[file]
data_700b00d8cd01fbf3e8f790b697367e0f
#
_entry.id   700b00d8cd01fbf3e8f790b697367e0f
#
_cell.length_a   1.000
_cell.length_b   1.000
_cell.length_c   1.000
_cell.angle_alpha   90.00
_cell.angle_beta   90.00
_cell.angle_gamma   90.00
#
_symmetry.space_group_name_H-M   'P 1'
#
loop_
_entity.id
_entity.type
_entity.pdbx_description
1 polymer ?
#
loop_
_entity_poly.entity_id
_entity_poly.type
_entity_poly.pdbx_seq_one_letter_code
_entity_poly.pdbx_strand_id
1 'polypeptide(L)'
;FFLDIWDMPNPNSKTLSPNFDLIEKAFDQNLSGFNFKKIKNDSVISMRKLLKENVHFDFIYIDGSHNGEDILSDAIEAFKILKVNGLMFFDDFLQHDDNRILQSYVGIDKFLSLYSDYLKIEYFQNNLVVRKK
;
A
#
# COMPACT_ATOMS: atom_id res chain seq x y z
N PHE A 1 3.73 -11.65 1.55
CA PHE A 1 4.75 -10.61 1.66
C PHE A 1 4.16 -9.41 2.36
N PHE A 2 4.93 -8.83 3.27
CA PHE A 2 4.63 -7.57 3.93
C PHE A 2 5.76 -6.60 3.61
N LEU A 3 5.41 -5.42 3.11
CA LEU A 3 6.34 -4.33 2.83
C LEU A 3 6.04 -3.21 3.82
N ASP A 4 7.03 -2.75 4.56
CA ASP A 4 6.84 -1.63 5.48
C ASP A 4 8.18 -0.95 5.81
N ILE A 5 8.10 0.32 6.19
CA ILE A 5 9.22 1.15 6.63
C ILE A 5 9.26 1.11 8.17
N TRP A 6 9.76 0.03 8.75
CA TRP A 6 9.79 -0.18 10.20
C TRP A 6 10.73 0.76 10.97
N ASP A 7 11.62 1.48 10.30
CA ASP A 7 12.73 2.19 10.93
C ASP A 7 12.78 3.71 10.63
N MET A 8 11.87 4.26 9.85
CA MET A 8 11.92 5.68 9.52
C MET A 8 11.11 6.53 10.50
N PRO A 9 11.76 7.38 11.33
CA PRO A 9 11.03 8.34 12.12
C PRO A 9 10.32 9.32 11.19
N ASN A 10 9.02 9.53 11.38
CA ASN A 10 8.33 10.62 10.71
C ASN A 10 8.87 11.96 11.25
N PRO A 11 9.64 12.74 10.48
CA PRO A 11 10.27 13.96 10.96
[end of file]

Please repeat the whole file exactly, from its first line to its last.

data_700b00d8cd01fbf3e8f790b697367e0f
#
_entry.id   700b00d8cd01fbf3e8f790b697367e0f
#
_cell.length_a   1.000
_cell.length_b   1.000
_cell.length_c   1.000
_cell.angle_alpha   90.00
_cell.angle_beta   90.00
_cell.angle_gamma   90.00
#
_symmetry.space_group_name_H-M   'P 1'
#
loop_
_entity.id
_entity.type
_entity.pdbx_description
1 polymer ?
#
loop_
_entity_poly.entity_id
_entity_poly.type
_entity_poly.pdbx_seq_one_letter_code
_entity_poly.pdbx_strand_id
1 'polypeptide(L)'
;FFLDIWDMPNPNSKTLSPNFDLIEKAFDQNLSGFNFKKIKNDSVISMRKLLKENVHFDFIYIDGSHNGEDILSDAIEAFKILKVNGLMFFDDFLQHDDNRILQSYVGIDKFLSLYSDYLKIEYFQNNLVVRKK
;
A
#
# COMPACT_ATOMS: atom_id res chain seq x y z
N PHE A 1 3.73 -11.65 1.55
CA PHE A 1 4.75 -10.61 1.66
C PHE A 1 4.16 -9.41 2.36
N PHE A 2 4.93 -8.83 3.27
CA PHE A 2 4.63 -7.57 3.93
C PHE A 2 5.76 -6.60 3.61
N LEU A 3 5.41 -5.42 3.11
CA LEU A 3 6.34 -4.33 2.83
C LEU A 3 6.04 -3.21 3.82
N ASP A 4 7.03 -2.75 4.56
CA ASP A 4 6.84 -1.63 5.48
C ASP A 4 8.18 -0.95 5.81
N ILE A 5 8.10 0.32 6.19
CA ILE A 5 9.22 1.15 6.63
C ILE A 5 9.26 1.11 8.17
N TRP A 6 9.76 0.03 8.75
CA TRP A 6 9.79 -0.18 10.20
C TRP A 6 10.73 0.76 10.97
N ASP A 7 11.62 1.48 10.30
CA ASP A 7 12.73 2.19 10.93
C ASP A 7 12.78 3.71 10.63
N MET A 8 11.87 4.26 9.85
CA MET A 8 11.92 5.68 9.52
C MET A 8 11.11 6.53 10.50
N PRO A 9 11.76 7.38 11.33
CA PRO A 9 11.03 8.34 12.12
C PRO A 9 10.32 9.32 11.19
N ASN A 10 9.02 9.53 11.38
CA ASN A 10 8.33 10.62 10.71
C ASN A 10 8.87 11.96 11.25
N PRO A 11 9.64 12.74 10.48
CA PRO A 11 10.27 13.96 10.96